News | Cardiac Diagnostics | February 17, 2017

Heart Disease Protein Linked to Brain Damage

Netherlands study finds increased levels of NT-proBNP could act as a biomarker for brain damage

February 17, 2017 — Levels of a protein in the blood associated with heart disease are also linked to early-stage brain damage, according to a study appearing online in the journal Radiology.

Heart disease and brain disease exact a major burden on society, and the incidence is expected to increase significantly due to the rapidly aging population. Damage to both organs often occur at a subclinical stage, or before signs and symptoms of disease are evident. A substance, or marker, in the blood indicative of subclinical heart disease and brain diseases like stroke and dementia could speed the initiation of treatments and lifestyle changes, potentially slowing or even reversing the disease’s course.

One promising marker is N-terminal Pro-B-type natriuretic peptide (NT-proBNP), a protein released into the blood in response to cardiac wall stress. Blood serum levels of NT-proBNP rise when heart failure worsens and drop when it gets better. While previous studies have shown a link between heart disease and brain disease, less is known about the association between NT-proBNP and the entire spectrum of imaging markers of subclinical brain damage, like brain volume and white matter integrity.

Researchers from the Netherlands recently investigated this association in 2,397 community-dwelling middle-aged and elderly non-demented people without a clinical diagnosis of heart disease. The patients were drawn from the landmark Rotterdam Study, an ongoing, population-based study of more than 10,000 people from a suburb of Rotterdam, the Netherlands.

When the researchers compared serum levels of NT-proBNP with magnetic resonance imaging (MRI) findings, they discovered a clear association between higher NT-proBNP levels and brain damage.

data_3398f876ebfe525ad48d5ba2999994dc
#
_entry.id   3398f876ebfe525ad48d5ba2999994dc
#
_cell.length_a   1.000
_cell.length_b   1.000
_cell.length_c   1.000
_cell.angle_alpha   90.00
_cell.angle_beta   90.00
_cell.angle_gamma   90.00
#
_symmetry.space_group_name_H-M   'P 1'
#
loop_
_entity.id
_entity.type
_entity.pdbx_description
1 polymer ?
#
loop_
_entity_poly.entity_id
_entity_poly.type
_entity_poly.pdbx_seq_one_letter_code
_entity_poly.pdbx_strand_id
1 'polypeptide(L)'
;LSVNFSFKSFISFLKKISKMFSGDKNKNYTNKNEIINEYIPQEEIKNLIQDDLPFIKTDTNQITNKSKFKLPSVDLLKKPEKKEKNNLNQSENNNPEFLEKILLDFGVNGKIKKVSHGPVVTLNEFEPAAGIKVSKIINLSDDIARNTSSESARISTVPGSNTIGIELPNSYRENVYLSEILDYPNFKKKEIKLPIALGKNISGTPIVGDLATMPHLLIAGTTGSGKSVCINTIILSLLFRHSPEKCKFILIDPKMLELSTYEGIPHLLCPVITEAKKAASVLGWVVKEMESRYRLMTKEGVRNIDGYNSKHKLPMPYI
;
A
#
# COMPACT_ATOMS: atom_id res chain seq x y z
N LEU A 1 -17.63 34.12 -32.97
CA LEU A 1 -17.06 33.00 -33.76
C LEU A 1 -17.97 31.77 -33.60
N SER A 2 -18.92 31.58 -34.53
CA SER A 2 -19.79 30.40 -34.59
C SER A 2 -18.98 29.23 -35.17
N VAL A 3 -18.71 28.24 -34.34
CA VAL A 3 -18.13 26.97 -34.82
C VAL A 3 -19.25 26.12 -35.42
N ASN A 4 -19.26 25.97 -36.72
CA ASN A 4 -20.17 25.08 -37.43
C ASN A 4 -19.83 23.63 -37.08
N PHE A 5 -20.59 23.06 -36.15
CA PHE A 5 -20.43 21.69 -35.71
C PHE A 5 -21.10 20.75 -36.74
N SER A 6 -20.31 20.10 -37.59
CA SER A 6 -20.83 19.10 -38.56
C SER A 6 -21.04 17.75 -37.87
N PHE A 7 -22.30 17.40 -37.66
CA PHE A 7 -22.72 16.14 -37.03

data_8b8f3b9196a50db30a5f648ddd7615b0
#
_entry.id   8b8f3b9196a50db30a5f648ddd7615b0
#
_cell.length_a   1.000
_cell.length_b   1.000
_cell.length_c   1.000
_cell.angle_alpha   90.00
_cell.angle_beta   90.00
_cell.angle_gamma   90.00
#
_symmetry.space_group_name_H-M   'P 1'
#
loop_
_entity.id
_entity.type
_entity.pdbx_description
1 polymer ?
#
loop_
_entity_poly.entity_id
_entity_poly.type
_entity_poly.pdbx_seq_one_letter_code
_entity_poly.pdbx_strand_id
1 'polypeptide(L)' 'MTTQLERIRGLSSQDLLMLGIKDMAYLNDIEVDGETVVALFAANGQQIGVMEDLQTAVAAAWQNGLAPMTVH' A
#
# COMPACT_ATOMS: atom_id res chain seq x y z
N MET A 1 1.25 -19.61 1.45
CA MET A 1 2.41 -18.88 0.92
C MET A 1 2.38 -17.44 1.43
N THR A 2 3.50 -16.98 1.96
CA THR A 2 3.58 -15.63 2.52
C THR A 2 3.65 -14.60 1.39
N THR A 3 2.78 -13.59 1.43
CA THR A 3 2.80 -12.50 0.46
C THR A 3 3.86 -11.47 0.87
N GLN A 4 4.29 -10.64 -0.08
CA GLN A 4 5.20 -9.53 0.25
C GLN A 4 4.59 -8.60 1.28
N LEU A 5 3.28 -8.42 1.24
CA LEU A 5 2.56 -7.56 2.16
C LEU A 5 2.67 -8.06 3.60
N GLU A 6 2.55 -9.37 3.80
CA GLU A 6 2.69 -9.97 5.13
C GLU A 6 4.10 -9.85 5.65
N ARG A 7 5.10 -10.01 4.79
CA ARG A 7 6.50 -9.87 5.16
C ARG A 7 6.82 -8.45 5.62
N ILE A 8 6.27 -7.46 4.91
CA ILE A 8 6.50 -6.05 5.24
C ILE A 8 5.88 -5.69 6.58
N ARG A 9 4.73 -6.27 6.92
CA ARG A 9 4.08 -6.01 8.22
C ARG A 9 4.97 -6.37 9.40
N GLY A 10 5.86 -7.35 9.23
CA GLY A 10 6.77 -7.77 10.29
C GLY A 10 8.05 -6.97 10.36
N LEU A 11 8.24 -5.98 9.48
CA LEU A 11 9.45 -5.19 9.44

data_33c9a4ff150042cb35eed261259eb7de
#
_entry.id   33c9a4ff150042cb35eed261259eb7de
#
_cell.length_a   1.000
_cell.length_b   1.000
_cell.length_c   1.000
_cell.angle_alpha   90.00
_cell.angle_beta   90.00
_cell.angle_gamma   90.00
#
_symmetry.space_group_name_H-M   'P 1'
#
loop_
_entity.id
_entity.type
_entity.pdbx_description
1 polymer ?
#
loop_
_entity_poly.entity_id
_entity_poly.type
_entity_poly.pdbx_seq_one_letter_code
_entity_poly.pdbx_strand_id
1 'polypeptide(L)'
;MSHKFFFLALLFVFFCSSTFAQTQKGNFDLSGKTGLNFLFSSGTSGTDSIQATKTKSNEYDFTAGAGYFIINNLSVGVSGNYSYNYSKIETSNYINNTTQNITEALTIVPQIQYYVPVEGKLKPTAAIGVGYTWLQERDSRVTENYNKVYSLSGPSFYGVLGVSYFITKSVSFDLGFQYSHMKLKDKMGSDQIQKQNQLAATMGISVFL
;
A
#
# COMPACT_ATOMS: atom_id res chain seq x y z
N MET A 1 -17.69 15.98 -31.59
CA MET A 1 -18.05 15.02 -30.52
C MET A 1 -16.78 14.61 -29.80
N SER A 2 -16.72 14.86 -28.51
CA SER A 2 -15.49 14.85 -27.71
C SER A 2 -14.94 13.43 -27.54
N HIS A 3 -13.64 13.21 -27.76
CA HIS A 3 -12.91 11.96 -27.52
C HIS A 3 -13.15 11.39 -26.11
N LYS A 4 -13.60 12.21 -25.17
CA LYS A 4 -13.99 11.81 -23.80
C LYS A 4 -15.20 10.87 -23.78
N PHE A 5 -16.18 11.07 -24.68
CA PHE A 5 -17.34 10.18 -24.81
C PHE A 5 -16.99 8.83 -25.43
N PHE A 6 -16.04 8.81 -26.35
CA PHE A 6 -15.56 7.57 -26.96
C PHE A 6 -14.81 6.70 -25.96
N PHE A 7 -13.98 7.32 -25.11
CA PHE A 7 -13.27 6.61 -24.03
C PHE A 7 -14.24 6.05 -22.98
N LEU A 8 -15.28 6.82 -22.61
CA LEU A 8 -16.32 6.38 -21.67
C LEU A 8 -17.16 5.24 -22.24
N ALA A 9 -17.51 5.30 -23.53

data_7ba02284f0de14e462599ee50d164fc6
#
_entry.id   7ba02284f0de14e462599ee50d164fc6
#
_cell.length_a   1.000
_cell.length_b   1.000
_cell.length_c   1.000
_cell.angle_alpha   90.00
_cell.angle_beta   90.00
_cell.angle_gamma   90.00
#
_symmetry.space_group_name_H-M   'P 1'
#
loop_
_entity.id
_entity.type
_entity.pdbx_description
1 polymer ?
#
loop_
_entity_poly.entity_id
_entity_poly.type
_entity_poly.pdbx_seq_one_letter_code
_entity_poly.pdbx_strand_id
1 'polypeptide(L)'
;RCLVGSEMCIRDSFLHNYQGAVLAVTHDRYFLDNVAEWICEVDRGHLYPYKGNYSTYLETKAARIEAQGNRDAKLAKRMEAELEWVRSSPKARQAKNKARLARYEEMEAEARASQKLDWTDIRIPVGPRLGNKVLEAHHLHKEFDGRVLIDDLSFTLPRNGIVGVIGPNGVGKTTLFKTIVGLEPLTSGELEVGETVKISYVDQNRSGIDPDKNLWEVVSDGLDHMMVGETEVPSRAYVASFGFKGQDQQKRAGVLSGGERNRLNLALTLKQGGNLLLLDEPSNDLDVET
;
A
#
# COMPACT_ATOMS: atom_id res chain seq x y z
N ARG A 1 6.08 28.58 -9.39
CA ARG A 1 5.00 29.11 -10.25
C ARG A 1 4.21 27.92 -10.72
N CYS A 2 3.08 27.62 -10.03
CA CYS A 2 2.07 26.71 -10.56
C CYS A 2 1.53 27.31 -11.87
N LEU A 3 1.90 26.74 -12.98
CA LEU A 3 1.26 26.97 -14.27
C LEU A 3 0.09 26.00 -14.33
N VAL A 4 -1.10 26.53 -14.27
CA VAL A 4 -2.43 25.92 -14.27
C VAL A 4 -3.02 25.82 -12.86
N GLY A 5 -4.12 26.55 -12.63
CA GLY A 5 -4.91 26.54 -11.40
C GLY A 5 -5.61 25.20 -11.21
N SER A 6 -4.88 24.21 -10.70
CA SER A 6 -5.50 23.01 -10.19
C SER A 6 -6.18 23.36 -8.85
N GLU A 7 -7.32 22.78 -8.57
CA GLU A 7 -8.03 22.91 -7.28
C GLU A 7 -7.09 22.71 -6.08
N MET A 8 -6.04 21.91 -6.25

“We found that higher serum levels of NT-proBNP were associated with smaller brain volumes, in particular with smaller gray matter volume, and with poorer organization of the brain’s white matter,” said Meike W. Vernooij, M.D., Ph.D., the study’s lead author and a neuroradiologist at Erasmus MC University Medical Center in Rotterdam.

The findings imply a close link between the heart and brain even in presumably healthy individuals, Vernooij said.

There are several hypotheses to explain the link between cardiac dysfunction and subclinical brain damage, according to Vernooij. For instance, decreases in blood flow could lead to cerebral microvascular damage or problems in the function of the blood-brain barrier, a network of blood vessels that allow essential nutrients into the brain while blocking potentially harmful substances. Inflammatory factors associated with cardiac stress could also harm the barrier, leading to increased permeability and damage to the brain.

While NT-proBNP is currently used in a clinical setting to rule out heart failure, it is too early to say if it can play a similar role for subclinical brain damage, as the new study only looked at people at one point in time.

“We cannot rule out that the observed subclinical brain damage led to increased levels of NT-proBNP,” Vernooij said. “However, from a biological perspective, and based on animal studies, it is more likely that cardiac dysfunction affects brain changes rather than vice versa.”